All that work…

I feel like this is some cruel joke.  Here I was being all pregnant, expecting a baby but hahaha! Just kidding! You don’t get a baby!  Fooled you! Its almost like it didn’t count.

At first I was obsessively looking at pictures.  Proof that it all did happen.  It was so fast- my labor and then her life.  Too fast to process as it was happening.  I looked at her birth photos a lot, to remind myself that she really did come out of me.  I looked at photos of her on the ventilator and then after we took it out.  I looked at the photos of her after she died, some of my favorites because she looks just like a little doll.  And then it became harder.  I could only look at them if I was ready.  We had her framed 8×10 photos from her wake displayed around our dining room.  I found myself sitting with my back toward them.  It was too hard to interact with people in some sort of normal fashion while looking at my baby.  And then here I am obsessing over photos again.  I want her photos everywhere- a shrine to her in my dining room.  I feel like when I move them- and just move them to the bookshelf and the bedrooms- I’m making a statement.  A statement that I’m done with the initial grieving.

Sometimes it’s easier to get through the day pretending it didn’t happen, which is not really fair to me or to Mabel.  But the pain is just so so much.  Sometimes I feel think she is speaking to me through them- there is one just after we took out the vent where she’s looking up at me.  It could be a look of  “Mom? Help me.” Or  “Thank you, Mom, I’m ready.”  I hope my baby did not suffer.

I remember earlier in pregnancy when I knew about Mabel’s Down Syndrome and found out people were pregnant, I would be very emotional.  Chris and I had been doing a lot of work adjusting to the idea of having a baby with Down Syndrome.  We joined facebook support groups for people who had a prenatal diagnosis and chose to continue the pregnancy.  I posted frequently with updates on my pregnancy, asking questions “Has anyone taken choline?  Anyone else have experience with clubbed feet?” and responding to others queries, often relying on my midwifery knowledge.  We went to our state’s annual convention for the Down Syndrome Congress- met other people with children with Down Syndrome.  I learned about a clinic nearby that helped coordinate care for children with Down Syndrome and how to potty train a child with Down Syndrome. I was reading memoirs about parents adjusting to the diagnosis and raising their children, with and without medical problems.  I talked to others in the area who had children with Down Syndrome and furtively wrote down their recommendations.  We started investigating therapists and childcare that could handle a child with special needs.  I was trying hard to accept the diagnosis- and I think I was doing it well.  What scared me was the risk of loss.  A midwife’s worst fear.  And with such a high risk of loss, the pregnant women around me were reminders of that risk.  At the time, I was thinking mostly stillbirth, but ultimately I was just afraid that all these people around me would have one, two, three babies and I would have no babies.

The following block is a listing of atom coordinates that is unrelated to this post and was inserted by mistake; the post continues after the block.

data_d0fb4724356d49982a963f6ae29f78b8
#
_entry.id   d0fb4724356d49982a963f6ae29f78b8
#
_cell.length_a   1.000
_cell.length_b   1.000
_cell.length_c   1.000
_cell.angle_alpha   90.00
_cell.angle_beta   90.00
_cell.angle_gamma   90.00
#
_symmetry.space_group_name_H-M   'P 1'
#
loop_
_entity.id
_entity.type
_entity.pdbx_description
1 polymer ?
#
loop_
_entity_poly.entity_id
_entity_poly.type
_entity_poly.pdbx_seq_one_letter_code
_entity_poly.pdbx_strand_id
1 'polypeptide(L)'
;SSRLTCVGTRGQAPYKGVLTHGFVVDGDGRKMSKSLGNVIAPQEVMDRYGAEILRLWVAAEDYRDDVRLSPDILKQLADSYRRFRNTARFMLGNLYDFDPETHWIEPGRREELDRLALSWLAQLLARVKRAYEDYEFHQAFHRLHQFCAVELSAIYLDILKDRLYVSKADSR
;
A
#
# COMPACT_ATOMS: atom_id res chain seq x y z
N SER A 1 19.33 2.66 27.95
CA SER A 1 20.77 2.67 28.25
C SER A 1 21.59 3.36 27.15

And that’s where the cruel joke sets in.  I did all this work and don’t even get to bring a child home?  My fear came true.  Is life trying to teach me a lesson? I worry too much, so life is teaching me the real things to worry about?  Showing me the worst, so that when I go on, I’ll be able to see just how strong I am?  No thank you.  I know plenty of others who are strong but don’t lose their babies.  I thought I proved my strength by welcoming a baby with Down Syndrome?  Why did I do all that work for everything to be taken away?  It’s not fair. Just so simply unfair.

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7 thoughts on “All that work…

  1. Hugs….it’s not fair!! It’s cruel, tragic, and devastating that we lost our babies. It doesn’t make sense, and in this lifetime, it probably never will. I’m so sorry that little Mabel isn’t here with you. I am praying for you

  2. It’s cruel and unfair and there’s nothing that will ever explain it. You wrote that you have a colleague/friend who told you that everyone has a purpose. And as you so beautifully said at Mabel’s service, she paved the way for the safe delivery of her siblings. Your Mabel is a pioneer. Here and reading, with love from Boston.

  3. Mabel was a pioneer indeed! Because of you and Mabel I am learning a lot about Down Syndrome! I even started looking at what types of foundraising events we have here in Boston so I can participate. I am still reading and sending love your way!

  4. I hope you know that we all still have you in our thoughts even in the weeks and months to come, I’ll be thinking of you. Following your story and thinking of you. xo

  5. I’m an enormous over thinker. Sometimes it can be debilitating but mostly it helps me organise my thoughts and be at peace with what happens in my life. Long term I find that because I have thought of every angle and every best/worst case scenario I am able to handle the emotional roller coaster a bit easier. I cant imagine what you are going through but be kind to yourself. You are grieving.

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